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Biden admin won't accept 'partial deal' with Iran on release of American prisoners, U.S. envoy says

“We're saying all of them have to come home. We don't want to do a partial deal,” Robert Malley said.
Image: Baquer and Siamak Namazi
Baquer and Siamak Namazi.Courtesy Babak Namazi

WASHINGTON — President Joe Biden's envoy to Iran says he does not want a repeat of a 2016 prisoner swap deal that freed a group of Americans without securing the release of an Iranian-American businessman held in Tehran.

The Biden administration is insisting on the release of all Americans unjustly imprisoned in Iran and will not accept a "partial deal" in its negotiations with Tehran over detained citizens, according to the U.S. envoy, Robert Malley.

"I worked on this issue in the Obama administration when we secured the release of a number of our unjustly detained citizens, but not all," Malley told a group of former prisoners and families of foreigners who are currently behind bars in Iran.

A group of five Americans were released from Iran in January 2016 at the same time that U.S. authorities granted clemency to seven Iranians who had been convicted or faced charges in U.S. courts. But Iranian-American Siamak Namazi was not part of the exchange and remains in a Tehran prison.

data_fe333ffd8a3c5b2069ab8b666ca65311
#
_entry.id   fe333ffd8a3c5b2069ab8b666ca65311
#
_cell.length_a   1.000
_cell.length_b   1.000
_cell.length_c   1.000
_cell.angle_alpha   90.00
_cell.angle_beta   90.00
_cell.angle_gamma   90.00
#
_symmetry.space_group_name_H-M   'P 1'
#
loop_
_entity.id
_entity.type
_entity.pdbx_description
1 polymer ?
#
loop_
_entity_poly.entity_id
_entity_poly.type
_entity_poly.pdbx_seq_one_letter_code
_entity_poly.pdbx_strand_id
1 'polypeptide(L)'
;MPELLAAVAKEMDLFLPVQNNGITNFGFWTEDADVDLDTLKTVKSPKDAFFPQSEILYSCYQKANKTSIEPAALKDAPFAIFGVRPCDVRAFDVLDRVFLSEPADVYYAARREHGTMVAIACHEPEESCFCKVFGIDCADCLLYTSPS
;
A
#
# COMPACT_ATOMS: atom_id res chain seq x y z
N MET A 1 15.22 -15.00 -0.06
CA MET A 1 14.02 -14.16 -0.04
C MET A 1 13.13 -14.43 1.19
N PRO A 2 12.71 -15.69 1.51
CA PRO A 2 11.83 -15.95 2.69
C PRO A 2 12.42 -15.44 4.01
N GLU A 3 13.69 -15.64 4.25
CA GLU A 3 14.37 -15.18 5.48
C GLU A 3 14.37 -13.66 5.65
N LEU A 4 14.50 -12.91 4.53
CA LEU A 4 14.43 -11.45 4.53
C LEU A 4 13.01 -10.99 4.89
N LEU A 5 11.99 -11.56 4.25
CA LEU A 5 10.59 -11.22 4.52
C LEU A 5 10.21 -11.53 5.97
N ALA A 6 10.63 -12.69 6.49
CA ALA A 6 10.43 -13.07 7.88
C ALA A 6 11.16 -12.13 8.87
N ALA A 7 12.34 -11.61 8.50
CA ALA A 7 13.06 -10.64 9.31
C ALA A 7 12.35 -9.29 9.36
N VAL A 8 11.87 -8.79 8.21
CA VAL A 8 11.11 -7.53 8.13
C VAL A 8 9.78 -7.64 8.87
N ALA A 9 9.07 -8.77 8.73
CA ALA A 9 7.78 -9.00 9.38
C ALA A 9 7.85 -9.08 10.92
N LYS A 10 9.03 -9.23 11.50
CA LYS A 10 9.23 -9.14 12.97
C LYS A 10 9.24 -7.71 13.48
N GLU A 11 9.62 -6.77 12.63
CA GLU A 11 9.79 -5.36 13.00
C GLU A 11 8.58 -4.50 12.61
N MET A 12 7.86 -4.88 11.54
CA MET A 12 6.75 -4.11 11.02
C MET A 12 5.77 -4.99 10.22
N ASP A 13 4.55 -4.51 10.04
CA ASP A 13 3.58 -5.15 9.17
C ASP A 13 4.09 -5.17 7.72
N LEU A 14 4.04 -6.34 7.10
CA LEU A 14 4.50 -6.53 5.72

The prisoner releases in 2016 came after Iran and world powers clinched an agreement in 2015 limiting Iran's nuclear program in return for an easing of economic sanctions.

Malley said the 2016 episode is understandably "a very sore point" with the relatives of Namazi, who is still imprisoned and whose elderly father, Baquer, was later detained in 2016 and remains barred from leaving the country.

"It's something that weighs very heavily on me and on us, a number of us who were involved with the deal that was concluded in 2016. And this is some work that we need to complete," Malley said Tuesday at an online event organized by Hostage Aid, a nonprofit devoted to helping families of detainees held abroad and to research how hostage-taking networks operate.

"I know for so many of you, if not all of you, how personal and how difficult this situation is," Malley said, adding that the issue was "a priority from the president on down."

"We're saying all of them have to come home. We don't want to do a partial deal. We don't want to leave anyone behind. Again, I know how painful that was last time and don't want to relive history," Malley said.

The U.S.-Iran negotiations on a possible prisoner exchange are being conducted at the same time as major powers and Iran also are trying to hammer out a deal to revive the 2015 nuclear accord, known as the Joint Comprehensive Plan of Action. Both the prisoner and nuclear negotiations are being carried out indirectly, with European diplomats acting as intermediaries in Vienna.

Former President Donald Trump pulled the U.S .out of the nuclear deal and Iran has since breached limits on its uranium enrichment and other nuclear activities. President Biden has offered to return the United States to the nuclear accord if Iran returns to compliance with its provisions.